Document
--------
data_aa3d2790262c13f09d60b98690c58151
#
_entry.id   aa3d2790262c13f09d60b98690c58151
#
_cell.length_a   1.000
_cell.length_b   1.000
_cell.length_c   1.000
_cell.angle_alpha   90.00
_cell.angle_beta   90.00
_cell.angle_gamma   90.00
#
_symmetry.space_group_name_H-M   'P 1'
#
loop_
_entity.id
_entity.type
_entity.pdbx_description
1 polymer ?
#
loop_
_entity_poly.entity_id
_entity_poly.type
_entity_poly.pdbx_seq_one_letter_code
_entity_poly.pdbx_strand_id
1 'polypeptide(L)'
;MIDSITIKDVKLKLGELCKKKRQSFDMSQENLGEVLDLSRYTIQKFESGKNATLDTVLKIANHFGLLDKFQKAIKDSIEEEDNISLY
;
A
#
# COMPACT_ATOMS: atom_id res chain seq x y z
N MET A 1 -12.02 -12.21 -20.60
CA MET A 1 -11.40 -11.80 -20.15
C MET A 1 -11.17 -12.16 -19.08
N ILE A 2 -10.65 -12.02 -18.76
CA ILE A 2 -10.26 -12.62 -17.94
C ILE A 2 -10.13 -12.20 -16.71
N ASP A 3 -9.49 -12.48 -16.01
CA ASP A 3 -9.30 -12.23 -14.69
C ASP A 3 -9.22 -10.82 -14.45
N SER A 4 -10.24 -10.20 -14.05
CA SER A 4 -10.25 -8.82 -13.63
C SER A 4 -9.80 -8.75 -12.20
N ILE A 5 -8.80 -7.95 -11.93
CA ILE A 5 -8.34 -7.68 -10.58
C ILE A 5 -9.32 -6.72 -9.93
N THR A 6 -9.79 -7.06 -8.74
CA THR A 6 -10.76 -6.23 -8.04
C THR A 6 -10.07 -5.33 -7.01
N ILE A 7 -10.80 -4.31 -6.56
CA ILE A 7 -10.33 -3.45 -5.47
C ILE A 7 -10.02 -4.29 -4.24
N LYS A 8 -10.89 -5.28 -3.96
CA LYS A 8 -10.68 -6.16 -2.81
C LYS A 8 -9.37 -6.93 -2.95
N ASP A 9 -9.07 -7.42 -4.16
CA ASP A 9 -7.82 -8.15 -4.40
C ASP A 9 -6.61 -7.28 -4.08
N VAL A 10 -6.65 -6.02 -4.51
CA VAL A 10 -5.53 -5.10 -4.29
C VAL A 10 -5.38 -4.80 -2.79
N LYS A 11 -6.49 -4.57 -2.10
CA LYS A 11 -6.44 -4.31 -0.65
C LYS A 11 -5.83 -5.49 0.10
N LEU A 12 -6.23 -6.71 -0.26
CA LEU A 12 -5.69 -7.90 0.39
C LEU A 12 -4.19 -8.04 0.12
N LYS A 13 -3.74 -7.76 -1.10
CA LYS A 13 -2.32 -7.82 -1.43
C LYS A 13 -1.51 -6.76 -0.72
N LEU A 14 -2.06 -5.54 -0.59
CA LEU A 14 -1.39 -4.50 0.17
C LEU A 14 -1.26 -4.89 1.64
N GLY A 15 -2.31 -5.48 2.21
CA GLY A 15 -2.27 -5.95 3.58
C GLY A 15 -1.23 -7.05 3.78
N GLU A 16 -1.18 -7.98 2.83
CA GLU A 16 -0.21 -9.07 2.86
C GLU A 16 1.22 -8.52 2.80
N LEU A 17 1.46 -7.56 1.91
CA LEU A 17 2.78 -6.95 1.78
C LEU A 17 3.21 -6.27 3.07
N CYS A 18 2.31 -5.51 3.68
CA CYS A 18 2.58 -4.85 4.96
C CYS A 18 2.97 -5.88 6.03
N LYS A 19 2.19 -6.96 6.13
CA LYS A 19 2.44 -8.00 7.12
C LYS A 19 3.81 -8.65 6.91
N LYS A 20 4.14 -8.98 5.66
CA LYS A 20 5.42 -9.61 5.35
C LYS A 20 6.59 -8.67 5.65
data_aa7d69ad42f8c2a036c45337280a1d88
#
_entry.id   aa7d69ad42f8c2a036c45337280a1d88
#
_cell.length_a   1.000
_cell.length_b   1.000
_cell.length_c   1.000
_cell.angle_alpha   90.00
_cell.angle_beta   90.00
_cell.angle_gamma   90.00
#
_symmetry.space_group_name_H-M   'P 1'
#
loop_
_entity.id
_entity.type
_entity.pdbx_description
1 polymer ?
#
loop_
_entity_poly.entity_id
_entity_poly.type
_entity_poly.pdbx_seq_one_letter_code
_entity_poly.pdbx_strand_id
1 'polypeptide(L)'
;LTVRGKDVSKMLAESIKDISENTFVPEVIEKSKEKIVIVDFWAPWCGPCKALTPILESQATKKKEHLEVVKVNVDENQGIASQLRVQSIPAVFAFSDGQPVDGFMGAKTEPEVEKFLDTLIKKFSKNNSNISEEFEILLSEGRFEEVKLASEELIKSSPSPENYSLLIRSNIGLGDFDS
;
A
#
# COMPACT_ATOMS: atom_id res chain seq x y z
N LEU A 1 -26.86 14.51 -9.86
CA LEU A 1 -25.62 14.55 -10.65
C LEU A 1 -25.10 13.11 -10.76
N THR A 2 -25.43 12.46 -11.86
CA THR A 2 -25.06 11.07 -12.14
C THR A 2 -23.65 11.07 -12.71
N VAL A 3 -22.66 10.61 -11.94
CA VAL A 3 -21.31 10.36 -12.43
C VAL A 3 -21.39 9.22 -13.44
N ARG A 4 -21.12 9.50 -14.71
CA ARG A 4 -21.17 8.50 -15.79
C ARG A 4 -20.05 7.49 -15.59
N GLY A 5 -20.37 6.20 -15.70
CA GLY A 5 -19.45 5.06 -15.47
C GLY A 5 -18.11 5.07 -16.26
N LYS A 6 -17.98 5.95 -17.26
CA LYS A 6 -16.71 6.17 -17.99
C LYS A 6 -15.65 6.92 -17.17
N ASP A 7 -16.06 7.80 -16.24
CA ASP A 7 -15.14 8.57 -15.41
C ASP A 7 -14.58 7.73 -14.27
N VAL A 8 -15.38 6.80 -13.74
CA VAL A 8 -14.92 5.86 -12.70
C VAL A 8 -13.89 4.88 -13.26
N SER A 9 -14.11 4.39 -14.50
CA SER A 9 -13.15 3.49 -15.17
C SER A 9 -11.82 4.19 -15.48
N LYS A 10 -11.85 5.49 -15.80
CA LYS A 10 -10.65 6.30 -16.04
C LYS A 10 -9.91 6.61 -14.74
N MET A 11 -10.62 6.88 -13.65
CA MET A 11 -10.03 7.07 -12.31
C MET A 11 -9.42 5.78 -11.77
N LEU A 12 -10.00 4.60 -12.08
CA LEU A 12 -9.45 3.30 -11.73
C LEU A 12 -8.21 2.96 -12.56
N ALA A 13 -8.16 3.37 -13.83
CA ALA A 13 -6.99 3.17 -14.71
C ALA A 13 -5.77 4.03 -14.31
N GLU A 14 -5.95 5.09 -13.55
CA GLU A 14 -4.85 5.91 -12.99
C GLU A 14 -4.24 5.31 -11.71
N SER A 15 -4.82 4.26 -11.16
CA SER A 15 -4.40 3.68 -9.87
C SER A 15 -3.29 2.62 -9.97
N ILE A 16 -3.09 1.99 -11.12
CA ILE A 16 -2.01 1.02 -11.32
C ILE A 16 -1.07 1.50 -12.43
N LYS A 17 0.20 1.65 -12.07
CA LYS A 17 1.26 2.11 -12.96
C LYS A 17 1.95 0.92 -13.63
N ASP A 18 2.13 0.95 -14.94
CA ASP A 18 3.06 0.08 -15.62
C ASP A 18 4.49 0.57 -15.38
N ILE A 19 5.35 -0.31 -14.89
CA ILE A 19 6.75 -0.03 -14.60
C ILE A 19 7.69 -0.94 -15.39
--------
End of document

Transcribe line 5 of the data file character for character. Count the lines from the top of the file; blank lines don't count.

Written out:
_cell.length_a   1.000